Mideast archbishops see US discrimination against Christian refugees in grant of visas

Reuters/CNSA Catholic nun joins Iraqi Christian refugees in a safe house in Erbil. The refugees have fled their homes amid atrocities being committed by Islamic State militants.

Catholic archbishops from Iraq and Syria are speaking out in defence of displaced Christians who are having a difficult time in applying for US visas to enable them to escape persecution in their own country and settle in a new land, such as the US, where they can freely practice their faith.

Chaldean Archbishop Bashar Warda of Erbil, Iraq, and Melkite Archbishop Jean-Clément Jeanbart of Aleppo, Syria, spoke recently at the Knights of Columbus 2015 Convention press conference in Philadelphia, describing the plight of Christians in the Middle East, according to the Catholic News Agency.

They said they found out from official US government sources that since October last year, 906 Muslim refugees from Syria have been granted US visas. However, out of the 700,000 displaced Christians from Syria who applied for a US visa during the same period, only 28 succeeded in getting one.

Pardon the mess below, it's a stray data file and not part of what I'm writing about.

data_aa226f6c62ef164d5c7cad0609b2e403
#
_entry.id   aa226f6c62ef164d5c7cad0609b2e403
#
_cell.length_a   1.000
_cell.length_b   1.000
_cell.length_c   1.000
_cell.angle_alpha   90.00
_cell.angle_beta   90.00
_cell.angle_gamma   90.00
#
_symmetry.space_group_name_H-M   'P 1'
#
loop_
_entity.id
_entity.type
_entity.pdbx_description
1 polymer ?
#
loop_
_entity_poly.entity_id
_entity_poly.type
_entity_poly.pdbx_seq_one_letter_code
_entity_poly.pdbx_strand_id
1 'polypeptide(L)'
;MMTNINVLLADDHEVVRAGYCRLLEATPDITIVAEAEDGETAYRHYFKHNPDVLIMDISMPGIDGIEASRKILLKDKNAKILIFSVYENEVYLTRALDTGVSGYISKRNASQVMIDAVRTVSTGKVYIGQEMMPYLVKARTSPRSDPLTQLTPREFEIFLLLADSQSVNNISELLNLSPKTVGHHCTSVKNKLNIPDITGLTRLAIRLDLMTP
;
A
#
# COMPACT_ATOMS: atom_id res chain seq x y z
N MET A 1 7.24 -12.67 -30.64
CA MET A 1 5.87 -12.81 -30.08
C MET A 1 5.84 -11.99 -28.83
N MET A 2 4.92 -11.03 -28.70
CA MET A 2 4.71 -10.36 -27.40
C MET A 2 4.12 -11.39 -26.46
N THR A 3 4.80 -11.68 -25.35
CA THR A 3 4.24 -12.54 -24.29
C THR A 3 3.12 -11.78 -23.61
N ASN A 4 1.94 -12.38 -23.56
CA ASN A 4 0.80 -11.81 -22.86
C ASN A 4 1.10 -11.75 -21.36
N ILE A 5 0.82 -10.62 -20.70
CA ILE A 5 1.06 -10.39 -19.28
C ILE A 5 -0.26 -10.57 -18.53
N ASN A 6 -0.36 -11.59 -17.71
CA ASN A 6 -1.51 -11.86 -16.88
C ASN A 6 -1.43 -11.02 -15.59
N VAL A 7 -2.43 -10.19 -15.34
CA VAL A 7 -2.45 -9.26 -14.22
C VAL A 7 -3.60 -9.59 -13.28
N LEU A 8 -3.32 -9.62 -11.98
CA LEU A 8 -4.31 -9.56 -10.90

The archbishops said the apparent discrimination against Christians in the granting of US visas might not have reached the attention yet of the White House, but they said this is clearly a case of injustice.

"Our people are asking these questions: How come we apply for the American visa and are denied?" Archbishop Warda said. "This is a clear case of persecution. They're being denied visas while others who have participated (in the violence) or at least were silent can go."

The two said they would like their people to stay in their own country and help rebuild the Christian population there, but they also know how dangerous it is to live there right now so they are supporting Christians who want to leave.

"We would like our people to stay, we would like (that), but emigration is a personal decision; we cannot encourage, but we cannot stop it," Archbishop Warda said.

Archbishop Jeanbart, for his part, said it would be less expensive for Americans in the long run to help Christians stay in the Middle East rather than accept hundreds of thousands of refugees in the future.

"Help them to stay and help the society there," he urged. "The first thing they need is peace. Help us to get peace, and then the people will be happy staying in Syria."

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